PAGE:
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Dispatches from the 2002 U.N. World Summit on Sustainable Development

Part One: Berkeley senior Yogi Hendlin tells why he decided to put his beliefs into action at the conference

26 August 2002

Editor's Note: Yogi Hendlin, a fourth-year political science student at UC Berkeley, is attending the 2002 World Summit on Sustainable Development in Johannesburg, South Africa, from August 26 to September 4. One of several members of the Berkeley campus community at the event, Hendlin will attend the summit as a representative of the Adbusters Media Foundation, a not-for-profit group. In this, the first of several dispatches Hendlin will write from Johannesburg, he explains why he felt compelled to participate.

JOHANNESBURG, SOUTH AFRICA — The archetypal clash between human beings and nature has arrived at a juncture where there will be no victor. With half of the world's rivers polluted, 4 billion people living on less than $2 per day and 2 billion going hungry, most of us just want to swallow the uncomfortable reality and get on with our lives.

  Yogi Hendlin
Berkeley student Yogi Hendlin

The reality swirling around us as we continue our quotidian everyday life seems not to affect us. After all, we didn't create this problem, so we shouldn't have to clean it up, right? Sure, we recycle, try to ride bikes and vote our conscience, but when it comes down to it, we simply don't have the time or the resources to take a day or a few hours to plant a garden, write our congressperson or act. And even if we did have the time, what can we do?

In Johannesburg right now, the world's leaders are asking the same questions. Our collective future will be debated by 100 of the world's presidents and top leaders, alongside Ministers of Environment from every country in the world, who have converged at the 2002 World Summit on Sustainable Development (also called the Earth Summit and the Rio+10, after the first landmark summit in Rio de Janeiro in 1992). Other attendees include more than 70,000 representatives from non-government organizations (NGOs) and transnational business conglomerates as well as government officials, scientists and of course, environmentalist protesters.


Will recycling a can, or reusing a water bottle truly benefit the sustainability of this planet, and the life and health of all the beings that roam it?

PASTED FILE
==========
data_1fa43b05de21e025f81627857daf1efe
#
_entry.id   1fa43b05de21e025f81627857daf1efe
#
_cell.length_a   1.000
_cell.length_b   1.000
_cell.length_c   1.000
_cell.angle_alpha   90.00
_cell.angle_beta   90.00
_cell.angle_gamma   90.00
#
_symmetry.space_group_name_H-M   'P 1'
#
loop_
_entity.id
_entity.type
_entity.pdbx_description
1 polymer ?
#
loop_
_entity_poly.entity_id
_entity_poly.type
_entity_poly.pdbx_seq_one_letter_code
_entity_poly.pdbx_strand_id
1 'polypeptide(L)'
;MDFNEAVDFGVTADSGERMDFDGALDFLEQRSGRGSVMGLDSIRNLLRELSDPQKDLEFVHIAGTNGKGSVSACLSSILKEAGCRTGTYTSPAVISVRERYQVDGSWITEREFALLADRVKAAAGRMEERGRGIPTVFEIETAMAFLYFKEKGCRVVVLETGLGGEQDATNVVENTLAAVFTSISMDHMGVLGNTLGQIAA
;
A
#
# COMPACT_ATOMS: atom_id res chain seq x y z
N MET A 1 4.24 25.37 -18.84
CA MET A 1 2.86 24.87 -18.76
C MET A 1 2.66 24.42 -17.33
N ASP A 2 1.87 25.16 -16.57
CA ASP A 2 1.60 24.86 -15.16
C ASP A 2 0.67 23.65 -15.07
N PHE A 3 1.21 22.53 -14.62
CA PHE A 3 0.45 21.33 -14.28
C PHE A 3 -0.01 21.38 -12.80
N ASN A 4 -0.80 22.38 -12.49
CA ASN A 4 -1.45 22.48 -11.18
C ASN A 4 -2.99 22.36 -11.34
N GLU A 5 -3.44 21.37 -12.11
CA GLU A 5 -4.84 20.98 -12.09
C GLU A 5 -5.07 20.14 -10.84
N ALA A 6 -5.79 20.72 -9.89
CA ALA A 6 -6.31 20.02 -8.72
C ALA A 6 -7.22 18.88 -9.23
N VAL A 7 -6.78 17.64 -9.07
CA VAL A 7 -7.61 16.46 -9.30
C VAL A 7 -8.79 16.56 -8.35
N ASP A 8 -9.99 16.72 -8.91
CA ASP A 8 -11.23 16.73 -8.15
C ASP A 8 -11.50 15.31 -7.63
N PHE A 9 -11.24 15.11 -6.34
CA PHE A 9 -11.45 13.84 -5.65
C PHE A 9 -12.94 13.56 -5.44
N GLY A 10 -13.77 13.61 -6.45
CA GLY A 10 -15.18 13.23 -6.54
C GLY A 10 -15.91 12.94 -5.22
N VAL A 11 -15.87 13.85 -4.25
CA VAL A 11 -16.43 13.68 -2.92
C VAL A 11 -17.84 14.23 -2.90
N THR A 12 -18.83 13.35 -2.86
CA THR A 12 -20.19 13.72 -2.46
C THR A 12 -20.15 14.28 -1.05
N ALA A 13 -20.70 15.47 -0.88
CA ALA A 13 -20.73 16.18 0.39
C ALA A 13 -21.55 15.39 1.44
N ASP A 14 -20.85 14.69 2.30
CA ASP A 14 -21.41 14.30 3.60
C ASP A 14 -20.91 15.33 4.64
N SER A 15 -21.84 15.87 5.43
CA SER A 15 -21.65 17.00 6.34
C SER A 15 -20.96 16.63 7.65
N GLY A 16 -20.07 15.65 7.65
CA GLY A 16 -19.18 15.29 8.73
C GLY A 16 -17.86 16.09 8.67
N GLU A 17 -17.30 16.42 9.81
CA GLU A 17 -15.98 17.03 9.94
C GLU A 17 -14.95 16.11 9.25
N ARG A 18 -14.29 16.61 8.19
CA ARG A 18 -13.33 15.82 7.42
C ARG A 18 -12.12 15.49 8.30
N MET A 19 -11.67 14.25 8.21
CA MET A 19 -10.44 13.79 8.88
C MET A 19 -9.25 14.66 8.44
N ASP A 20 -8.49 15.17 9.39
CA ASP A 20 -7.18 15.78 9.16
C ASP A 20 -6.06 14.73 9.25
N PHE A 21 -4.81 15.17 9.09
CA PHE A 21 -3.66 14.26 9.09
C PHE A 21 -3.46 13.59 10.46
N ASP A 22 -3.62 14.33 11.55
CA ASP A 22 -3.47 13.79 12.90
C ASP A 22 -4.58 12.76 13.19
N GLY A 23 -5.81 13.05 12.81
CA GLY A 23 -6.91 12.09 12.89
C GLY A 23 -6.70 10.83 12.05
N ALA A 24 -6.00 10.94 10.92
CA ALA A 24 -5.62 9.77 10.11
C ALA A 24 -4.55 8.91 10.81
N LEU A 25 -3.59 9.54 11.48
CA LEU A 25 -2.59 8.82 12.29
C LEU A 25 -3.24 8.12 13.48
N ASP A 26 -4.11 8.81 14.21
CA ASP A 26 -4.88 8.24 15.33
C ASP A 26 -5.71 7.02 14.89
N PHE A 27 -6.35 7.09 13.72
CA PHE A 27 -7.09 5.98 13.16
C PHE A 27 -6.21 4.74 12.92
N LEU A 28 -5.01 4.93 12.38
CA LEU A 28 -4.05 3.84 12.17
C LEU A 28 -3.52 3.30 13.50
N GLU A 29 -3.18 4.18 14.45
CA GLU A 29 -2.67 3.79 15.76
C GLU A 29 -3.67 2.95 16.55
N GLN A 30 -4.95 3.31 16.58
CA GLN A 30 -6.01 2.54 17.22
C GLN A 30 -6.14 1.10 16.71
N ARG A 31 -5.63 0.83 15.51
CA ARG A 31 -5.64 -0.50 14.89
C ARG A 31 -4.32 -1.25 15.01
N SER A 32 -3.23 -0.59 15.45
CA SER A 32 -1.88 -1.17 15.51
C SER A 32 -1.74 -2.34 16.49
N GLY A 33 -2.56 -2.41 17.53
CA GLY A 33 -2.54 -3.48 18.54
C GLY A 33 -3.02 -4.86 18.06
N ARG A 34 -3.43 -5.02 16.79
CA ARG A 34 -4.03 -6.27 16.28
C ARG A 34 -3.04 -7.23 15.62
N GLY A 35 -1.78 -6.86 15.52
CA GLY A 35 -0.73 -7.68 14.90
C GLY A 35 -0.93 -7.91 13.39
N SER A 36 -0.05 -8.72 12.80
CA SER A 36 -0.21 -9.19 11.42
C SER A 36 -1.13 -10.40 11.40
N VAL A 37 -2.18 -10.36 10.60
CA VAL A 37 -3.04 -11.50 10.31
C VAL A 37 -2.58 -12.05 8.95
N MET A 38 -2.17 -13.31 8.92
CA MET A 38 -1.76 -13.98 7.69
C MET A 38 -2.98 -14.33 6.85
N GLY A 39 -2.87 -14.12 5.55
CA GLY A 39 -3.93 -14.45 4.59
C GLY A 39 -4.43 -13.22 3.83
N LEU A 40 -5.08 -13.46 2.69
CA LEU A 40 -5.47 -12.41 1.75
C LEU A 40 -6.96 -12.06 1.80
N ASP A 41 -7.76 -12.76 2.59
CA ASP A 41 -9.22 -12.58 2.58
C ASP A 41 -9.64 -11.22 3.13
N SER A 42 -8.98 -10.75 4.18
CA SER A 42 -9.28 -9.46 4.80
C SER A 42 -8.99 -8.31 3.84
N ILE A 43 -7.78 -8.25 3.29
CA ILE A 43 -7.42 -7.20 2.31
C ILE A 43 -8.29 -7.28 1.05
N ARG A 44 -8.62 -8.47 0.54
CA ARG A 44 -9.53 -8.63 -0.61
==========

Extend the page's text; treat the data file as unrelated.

The central issue these representatives intend to confront is spelled out in the United Nations Environmental Program's vision statement: "At the dawn of this new century, we have at our disposal the human and material resources to achieve sustainable development, not as an abstract concept but as a concrete reality." Though achievable, this "concrete possibility" deviates drastically from the current world trajectory. Human "progress" is catapulting us in the direction of increased consumption, increased disparity in wealth, increased environmental degradation, and catastrophes resulting from overconfidence in technology and wild expansionism.

I decided to forgo the sweet slothfulness of summer — and the Burning Man festival — and to instead do everything in my power to attend this landmark event. I feel that my participation is vital, both for transferring the abstractions I've learned in my years of study into reality and for the contributions (however small) I can make to create a more just, peaceful and sustainable world.

Born green

UN Conference
The United Nations and South African flags fly over Johannesburg's conference center. U.N. photo

My parents have always inspired me to take an assertive role in the future of the world. Growing up in a politically active family, environmentalism has always seemed just a natural part of human self-preservation if we can't take care of our environment, we die.

I have always felt an ecological calling, believing there is a fundamental problem with the way that business is run on planet Earth. Yet I have always thought in abstractions because I felt helpless to act, paralyzed to make any decisions that could contribute to a paradigm shift.